A psalm of national worship
"Rejoice in the LORD, O you righteous! For praise from the upright is beautiful. Praise the LORD with the harp; make melody to Him with an instrument of ten strings. Sing to Him a new song; play skillfully with a shout of joy." (verses 1-3)
The unknown psalmist opens this national hymn with an invitation to worship. To whom does he address this invitation? To the righteous, to the upright. What does it mean to be righteous? It means to be in right standing before God, and to be upright is to live righteously. There has never been born a man, save One, who could claim this from his own merit. We have all done wrong things and no one who has done wrong is in right standing with God. Who then, can rejoice in the LORD? Who can sing this worship song?
God has a righteousness that He offers to mankind as a gift; an imputed right standing with God. To "impute" means to attribute something to another persons's character. In other words, God offers people complete forgiveness and pardon from their wrongdoings without any good works, effort, or cost on their part. He makes men righteous enough to be with Him, the perfect God, through faith in His mercy. He offers "perfection" as a gift to those who know they aren't perfect.
It doesn't make us act perfect, but it gives us a perfect standing in the eyes of God. One day, when we die, He will also give us a perfect body. Then we will be complete and perfect in practice. For the ancient Israelite, this imputed righteousness was accomplished by faith in the Messiah who would one day come, and for us today it is accomplished by faith in the Messiah, Jesus Christ, who did already come some two thousand years ago.
Those who have received righteousness from God are thus invited to rejoice in His goodness to them, and what a wonderful reason to rejoice is that! Specifically, it is an invitation to all Israelites to worship the God of their nation: Yahweh, the One true and living God. He calls their praises "beautiful," for so they are when arisen out of a thankful heart.
I have read this passage before and felt disappointed that I could not do what the psalmist says here, for I cannot sing well, compose music, nor play an instrument of however many strings skillfully! I can shout for joy, though, and I believe that the beauty of the worship to the ears of God in found, not in the quality of sound, but in the heart that it is born from.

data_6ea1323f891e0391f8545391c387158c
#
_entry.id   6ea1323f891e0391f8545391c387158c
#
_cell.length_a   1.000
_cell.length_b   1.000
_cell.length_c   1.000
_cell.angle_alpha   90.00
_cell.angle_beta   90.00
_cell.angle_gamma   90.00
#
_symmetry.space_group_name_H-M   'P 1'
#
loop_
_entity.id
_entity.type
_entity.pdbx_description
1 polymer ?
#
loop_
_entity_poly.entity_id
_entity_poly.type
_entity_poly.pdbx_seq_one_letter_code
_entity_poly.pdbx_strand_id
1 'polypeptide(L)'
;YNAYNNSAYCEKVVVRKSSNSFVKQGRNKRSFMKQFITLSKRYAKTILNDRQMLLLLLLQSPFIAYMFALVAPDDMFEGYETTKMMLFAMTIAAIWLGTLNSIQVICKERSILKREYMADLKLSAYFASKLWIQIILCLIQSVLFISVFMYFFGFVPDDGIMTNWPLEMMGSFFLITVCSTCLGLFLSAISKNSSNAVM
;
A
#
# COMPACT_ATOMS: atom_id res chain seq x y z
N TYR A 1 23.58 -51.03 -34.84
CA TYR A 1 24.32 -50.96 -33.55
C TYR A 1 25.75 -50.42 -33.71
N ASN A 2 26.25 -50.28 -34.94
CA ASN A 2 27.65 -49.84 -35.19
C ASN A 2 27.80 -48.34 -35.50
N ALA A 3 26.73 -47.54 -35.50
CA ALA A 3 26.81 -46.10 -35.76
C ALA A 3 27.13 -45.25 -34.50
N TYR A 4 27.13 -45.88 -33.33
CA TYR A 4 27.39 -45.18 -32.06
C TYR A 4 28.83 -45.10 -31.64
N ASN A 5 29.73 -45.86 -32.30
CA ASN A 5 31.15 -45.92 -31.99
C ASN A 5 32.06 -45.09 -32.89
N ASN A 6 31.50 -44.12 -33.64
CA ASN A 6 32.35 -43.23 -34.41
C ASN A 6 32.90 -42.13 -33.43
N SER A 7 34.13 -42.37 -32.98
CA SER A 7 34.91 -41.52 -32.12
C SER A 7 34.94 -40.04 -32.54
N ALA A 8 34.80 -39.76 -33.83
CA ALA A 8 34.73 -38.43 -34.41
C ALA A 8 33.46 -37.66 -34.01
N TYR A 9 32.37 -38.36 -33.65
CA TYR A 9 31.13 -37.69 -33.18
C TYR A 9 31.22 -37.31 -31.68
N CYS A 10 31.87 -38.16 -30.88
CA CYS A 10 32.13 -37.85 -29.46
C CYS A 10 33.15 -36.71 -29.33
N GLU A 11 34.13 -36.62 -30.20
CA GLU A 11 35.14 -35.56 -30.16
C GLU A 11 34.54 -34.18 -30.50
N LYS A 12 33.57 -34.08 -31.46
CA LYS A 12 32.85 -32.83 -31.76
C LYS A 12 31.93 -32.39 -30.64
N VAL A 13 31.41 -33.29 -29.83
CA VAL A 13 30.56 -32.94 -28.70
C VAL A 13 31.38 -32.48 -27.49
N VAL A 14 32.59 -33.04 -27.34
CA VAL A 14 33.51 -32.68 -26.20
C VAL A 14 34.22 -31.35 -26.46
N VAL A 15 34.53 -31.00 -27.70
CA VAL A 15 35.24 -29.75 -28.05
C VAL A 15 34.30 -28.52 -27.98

Yet, I believe that here the psalmist is simply encouraging the temple worship leaders to join in the act of worship by playing skillfully and joyfully. Sometimes it can be hard to focus on the Lord while playing an instrument or leading in song (I have been told), as there are so many other factors besides the words to focus on. The psalmist reminds them that they too can enter into worship as they pour out their hearts through their hands.
"For the word of the LORD is right, and all His work is done in truth. He loves righteousness and justice; the earth is full of the goodness of the LORD. By the word of the LORD the heavens were made, and all the host of them by the breath of His mouth. He gathers the waters of the sea together as a heap; He lays up the deep in storehouses. Let all the earth fear the LORD; let all the inhabitants of the world stand in awe of Him. For He spoke, and it was done; He commanded, and it stood fast." (verses 4-9)
There is truth. It is not relative. There is a right and a wrong, a good and an evil in this world. From the very beginning, God is One who has defined truth, because He IS truth. It says in John 1:1-4, "In the beginning was the Word, and the Word was with God, and the Word was God. He was in the beginning with God. All things were made through Him, and without Him nothing was made that was made. In Him was life, and the life was the light of men."